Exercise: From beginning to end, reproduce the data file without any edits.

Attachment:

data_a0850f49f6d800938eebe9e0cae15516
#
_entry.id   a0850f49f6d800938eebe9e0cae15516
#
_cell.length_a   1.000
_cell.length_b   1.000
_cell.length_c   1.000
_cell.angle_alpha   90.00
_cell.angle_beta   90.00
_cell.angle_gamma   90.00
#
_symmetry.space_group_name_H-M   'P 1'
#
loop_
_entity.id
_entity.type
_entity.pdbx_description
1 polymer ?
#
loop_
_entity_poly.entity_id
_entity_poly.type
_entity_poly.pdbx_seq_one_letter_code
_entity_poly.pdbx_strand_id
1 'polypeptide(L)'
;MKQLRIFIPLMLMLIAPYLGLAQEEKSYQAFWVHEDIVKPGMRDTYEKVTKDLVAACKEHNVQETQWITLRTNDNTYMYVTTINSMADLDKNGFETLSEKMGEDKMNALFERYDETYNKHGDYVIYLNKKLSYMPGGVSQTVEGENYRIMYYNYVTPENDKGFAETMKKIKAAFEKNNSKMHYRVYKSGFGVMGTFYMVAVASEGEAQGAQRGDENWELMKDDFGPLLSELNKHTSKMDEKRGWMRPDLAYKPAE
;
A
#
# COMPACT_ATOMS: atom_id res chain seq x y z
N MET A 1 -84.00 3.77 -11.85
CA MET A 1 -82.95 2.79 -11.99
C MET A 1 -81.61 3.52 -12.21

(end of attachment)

data_a0850f49f6d800938eebe9e0cae15516
#
_entry.id   a0850f49f6d800938eebe9e0cae15516
#
_cell.length_a   1.000
_cell.length_b   1.000
_cell.length_c   1.000
_cell.angle_alpha   90.00
_cell.angle_beta   90.00
_cell.angle_gamma   90.00
#
_symmetry.space_group_name_H-M   'P 1'
#
loop_
_entity.id
_entity.type
_entity.pdbx_description
1 polymer ?
#
loop_
_entity_poly.entity_id
_entity_poly.type
_entity_poly.pdbx_seq_one_letter_code
_entity_poly.pdbx_strand_id
1 'polypeptide(L)'
;MKQLRIFIPLMLMLIAPYLGLAQEEKSYQAFWVHEDIVKPGMRDTYEKVTKDLVAACKEHNVQETQWITLRTNDNTYMYVTTINSMADLDKNGFETLSEKMGEDKMNALFERYDETYNKHGDYVIYLNKKLSYMPGGVSQTVEGENYRIMYYNYVTPENDKGFAETMKKIKAAFEKNNSKMHYRVYKSGFGVMGTFYMVAVASEGEAQGAQRGDENWELMKDDFGPLLSELNKHTSKMDEKRGWMRPDLAYKPAE
;
A
#
# COMPACT_ATOMS: atom_id res chain seq x y z
N MET A 1 -84.00 3.77 -11.85
CA MET A 1 -82.95 2.79 -11.99
C MET A 1 -81.61 3.52 -12.21